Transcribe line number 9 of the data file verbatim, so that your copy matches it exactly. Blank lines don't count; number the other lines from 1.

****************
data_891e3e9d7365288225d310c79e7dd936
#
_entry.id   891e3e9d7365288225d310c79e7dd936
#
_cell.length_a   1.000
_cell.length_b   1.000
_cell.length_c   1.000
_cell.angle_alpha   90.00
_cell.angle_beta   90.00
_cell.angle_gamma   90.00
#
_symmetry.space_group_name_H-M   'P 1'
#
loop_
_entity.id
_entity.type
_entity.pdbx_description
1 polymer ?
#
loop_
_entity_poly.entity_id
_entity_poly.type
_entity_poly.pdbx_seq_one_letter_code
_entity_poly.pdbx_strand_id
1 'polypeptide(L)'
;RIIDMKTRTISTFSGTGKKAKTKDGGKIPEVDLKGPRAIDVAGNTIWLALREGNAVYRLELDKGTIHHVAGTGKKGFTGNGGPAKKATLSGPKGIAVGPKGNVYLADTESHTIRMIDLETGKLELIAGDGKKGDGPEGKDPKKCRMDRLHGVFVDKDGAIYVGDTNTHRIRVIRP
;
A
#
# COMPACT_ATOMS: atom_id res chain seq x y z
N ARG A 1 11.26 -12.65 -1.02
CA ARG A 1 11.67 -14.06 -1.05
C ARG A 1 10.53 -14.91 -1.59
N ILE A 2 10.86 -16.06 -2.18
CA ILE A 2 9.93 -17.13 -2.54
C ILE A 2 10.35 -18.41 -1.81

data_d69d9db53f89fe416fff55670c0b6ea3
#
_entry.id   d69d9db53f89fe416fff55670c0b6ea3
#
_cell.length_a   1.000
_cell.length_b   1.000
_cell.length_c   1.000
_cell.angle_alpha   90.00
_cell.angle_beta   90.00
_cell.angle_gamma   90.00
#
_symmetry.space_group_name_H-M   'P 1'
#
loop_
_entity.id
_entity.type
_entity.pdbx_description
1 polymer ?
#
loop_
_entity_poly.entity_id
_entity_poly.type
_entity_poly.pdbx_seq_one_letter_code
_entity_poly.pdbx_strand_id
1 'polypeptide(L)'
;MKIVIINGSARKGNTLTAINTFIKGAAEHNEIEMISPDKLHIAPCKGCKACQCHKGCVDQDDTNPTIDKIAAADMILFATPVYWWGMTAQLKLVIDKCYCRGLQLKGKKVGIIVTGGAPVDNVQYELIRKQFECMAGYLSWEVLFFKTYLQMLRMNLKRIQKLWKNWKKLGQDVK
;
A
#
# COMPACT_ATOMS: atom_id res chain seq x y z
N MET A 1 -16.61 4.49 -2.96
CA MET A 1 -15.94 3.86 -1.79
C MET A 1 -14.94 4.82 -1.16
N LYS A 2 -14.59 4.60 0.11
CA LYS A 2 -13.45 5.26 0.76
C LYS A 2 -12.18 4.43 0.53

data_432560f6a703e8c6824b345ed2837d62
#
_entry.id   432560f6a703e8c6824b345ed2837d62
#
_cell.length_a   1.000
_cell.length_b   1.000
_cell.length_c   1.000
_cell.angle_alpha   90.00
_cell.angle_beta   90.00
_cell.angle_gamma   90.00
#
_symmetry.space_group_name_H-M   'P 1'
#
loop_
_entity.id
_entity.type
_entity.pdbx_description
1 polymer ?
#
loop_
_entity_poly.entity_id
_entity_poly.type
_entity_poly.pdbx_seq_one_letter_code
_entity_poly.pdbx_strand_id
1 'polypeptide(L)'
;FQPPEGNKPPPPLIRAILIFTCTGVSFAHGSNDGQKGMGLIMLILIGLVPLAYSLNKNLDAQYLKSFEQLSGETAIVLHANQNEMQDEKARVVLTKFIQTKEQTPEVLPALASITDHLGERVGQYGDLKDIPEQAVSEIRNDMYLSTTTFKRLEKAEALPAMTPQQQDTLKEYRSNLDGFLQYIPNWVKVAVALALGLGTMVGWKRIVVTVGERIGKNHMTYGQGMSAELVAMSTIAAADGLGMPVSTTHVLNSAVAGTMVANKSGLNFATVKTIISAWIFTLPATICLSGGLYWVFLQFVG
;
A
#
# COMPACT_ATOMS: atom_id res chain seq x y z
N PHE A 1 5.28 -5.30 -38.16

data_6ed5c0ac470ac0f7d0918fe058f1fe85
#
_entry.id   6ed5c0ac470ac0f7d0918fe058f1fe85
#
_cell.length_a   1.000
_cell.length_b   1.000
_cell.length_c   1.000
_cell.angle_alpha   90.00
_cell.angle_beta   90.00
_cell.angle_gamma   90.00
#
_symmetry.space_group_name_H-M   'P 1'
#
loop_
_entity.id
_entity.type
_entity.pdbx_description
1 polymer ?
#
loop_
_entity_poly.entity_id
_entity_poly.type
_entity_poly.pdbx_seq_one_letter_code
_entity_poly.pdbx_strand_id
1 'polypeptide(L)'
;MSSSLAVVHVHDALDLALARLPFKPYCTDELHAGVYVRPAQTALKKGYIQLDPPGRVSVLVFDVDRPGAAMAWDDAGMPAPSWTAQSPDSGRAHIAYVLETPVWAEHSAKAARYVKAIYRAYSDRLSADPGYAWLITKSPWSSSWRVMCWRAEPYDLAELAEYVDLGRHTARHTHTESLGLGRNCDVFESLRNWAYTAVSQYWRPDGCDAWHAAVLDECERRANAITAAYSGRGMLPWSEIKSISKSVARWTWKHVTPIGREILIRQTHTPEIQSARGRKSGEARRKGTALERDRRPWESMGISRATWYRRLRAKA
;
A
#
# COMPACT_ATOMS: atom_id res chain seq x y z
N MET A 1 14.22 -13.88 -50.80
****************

_cell.angle_beta   90.00